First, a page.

Monday, July 5, 2010

Thoughts on Tradition

Thinking a bit about tradition outside the realm of religion. I went camping with my family this weekend. Camping has a lot of traditions for me. But when it came to taking down the tent my son started doing it in a way that seemed wrong to me. I didn't know why it seemed wrong. I didn't want to seem like an oppressive father provoking his children to anger so I just let him do it. It became apparent why it was not such a good idea. The point is I knew based on tradition how to do it right. There was a rational explanation for the tradition but I had forgotten that part. I just knew it seemed wrong. That was enough for me but not enough for my son.

The other area where I have been thinking of tradition a lot is soccer. Europeans, the same ones despise religious tradition, are very traditional when it comes to soccer. Why do you need an off-side rule? Because if an offensive player could just run past all the defenders and receive a pass that would ruin the game. But that is allowed in football, hockey, basketball, etc. It does not seem to ruin the game. In fact, they are some of the most exciting plays. We call it the long bomb in football or a break away pass in hockey or basketball. Nobody wants those out of the game. But traditional soccer fans can't see it.

So tradition can be right and it can be wrong. One key is to remember the reasons for the tradition rather than just the tradition. The off-side rule was designed to prevent from waiting for long passes near the opposing goal. Hockey does that with lines on the ice. That is a lot better than making the attacking player worry about where the defender is. The attacker should worry about the ball and the goal. A slow or out of position defender should not be his problem. It should be his opportunity. The point is if you understand the real reason for the rule you can be open to better ways of achieving that end. If you don't then you have two options. You either ignore the tradition assuming there is no good reason for it or you can respect the tradition assuming it cannot be improved upon. Both are irrational. Traditions have reasons. Assuming they are not good reasons is irrational. Almost everything in life can be improved upon. Assuming this is one of the rare exceptions is irrational as well.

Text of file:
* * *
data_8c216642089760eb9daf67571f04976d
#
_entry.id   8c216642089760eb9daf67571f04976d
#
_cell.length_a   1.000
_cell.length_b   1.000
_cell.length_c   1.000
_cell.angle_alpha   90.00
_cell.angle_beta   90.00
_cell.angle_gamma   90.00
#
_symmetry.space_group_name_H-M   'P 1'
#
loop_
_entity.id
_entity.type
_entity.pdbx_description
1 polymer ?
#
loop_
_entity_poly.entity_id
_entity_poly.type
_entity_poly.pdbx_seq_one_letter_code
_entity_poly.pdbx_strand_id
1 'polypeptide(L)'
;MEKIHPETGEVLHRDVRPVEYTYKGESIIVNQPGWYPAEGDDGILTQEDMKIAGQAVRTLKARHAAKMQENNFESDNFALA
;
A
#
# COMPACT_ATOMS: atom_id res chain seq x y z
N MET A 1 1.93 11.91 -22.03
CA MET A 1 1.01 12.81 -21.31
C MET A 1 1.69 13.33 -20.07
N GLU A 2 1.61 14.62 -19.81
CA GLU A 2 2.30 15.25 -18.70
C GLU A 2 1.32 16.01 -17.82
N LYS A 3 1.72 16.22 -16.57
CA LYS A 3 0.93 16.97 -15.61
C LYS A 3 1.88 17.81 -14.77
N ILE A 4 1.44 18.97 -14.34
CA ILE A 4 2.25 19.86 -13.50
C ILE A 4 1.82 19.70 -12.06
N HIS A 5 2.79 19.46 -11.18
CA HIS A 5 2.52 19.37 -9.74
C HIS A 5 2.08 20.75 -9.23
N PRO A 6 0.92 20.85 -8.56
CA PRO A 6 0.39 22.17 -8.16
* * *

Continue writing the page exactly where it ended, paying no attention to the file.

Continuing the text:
This becomes all the more important when it comes to faith. Matters of faith involve very subtle errors that sometimes take generations to become obvious. Look at Sola Scriptura. So many people operate under it and have not seen the problem with it. We are talking about smart people who sincerely want to serve Jesus. It is not like taking down a tent wrong when the error becomes obvious after a few minutes. The disease takes a long time to kill its victims and when it does nobody connects it back to its true cause. When some people figure it out the solution is so radical it gets dismissed quickly.

Thinking about this you can start to understand how much we need God to sort out good tradition from bad tradition. That we would have no chance without the Holy Spirit leading the magisterium into all truth. It is one thing to get soccer wrong. It makes for boring games but it really is only a game. It would be hard to believe that if you were in Holland right now but it is true. We can get sport wrong. We can even get politics or science wrong. We cannot get God wrong.

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